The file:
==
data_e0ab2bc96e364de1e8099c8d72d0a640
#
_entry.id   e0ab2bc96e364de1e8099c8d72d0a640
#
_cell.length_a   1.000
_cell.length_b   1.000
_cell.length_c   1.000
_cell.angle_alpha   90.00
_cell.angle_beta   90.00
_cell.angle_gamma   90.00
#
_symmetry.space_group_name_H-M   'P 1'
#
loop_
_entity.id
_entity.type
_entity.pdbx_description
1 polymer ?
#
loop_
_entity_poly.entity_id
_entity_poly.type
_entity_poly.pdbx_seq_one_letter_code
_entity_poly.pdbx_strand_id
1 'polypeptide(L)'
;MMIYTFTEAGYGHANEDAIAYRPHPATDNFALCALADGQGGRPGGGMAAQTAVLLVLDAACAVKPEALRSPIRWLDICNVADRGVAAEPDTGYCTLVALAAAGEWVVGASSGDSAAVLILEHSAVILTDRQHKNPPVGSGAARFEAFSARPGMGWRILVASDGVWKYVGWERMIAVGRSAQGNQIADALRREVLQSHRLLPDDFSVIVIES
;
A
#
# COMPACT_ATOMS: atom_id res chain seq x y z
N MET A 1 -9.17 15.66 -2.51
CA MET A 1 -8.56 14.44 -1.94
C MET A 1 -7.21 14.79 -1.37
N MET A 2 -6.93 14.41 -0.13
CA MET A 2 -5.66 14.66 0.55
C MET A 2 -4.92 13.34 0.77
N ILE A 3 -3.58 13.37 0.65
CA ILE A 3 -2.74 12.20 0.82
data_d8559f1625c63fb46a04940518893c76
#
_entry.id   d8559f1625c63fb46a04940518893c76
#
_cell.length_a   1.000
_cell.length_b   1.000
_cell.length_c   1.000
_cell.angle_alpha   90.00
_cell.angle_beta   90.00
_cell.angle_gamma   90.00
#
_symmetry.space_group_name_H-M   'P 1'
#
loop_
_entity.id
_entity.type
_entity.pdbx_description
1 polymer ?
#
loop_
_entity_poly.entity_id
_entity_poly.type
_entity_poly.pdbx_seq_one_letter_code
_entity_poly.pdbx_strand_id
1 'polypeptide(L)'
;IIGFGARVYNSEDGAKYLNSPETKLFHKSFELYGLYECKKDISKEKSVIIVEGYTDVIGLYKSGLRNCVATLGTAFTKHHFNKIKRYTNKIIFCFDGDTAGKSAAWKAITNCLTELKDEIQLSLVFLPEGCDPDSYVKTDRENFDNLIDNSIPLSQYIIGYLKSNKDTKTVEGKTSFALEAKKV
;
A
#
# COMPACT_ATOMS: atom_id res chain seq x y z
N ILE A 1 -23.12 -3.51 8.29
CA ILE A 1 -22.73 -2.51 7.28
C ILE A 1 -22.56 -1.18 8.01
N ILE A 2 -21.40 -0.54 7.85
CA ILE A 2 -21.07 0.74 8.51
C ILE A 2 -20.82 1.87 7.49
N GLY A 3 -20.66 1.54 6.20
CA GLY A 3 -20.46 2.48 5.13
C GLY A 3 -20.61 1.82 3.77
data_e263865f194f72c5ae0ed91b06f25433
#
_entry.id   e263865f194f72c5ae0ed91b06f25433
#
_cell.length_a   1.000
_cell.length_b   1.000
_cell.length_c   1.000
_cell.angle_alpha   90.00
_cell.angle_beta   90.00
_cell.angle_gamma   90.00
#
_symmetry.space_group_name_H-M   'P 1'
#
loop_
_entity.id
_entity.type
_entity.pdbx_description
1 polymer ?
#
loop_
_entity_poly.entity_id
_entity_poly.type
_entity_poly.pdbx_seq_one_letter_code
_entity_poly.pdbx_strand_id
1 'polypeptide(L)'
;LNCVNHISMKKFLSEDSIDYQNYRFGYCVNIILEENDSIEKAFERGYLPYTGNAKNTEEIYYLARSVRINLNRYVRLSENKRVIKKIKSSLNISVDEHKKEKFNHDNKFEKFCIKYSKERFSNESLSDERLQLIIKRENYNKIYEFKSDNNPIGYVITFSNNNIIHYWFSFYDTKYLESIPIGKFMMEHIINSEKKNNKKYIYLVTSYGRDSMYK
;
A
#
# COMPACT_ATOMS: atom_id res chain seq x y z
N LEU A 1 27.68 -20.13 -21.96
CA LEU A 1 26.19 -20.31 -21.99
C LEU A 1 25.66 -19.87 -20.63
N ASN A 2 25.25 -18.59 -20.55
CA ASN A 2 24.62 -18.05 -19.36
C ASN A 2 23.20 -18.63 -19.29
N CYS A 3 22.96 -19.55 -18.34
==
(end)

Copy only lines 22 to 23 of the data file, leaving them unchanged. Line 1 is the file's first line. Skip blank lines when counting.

_entity_poly.type
_entity_poly.pdbx_seq_one_letter_code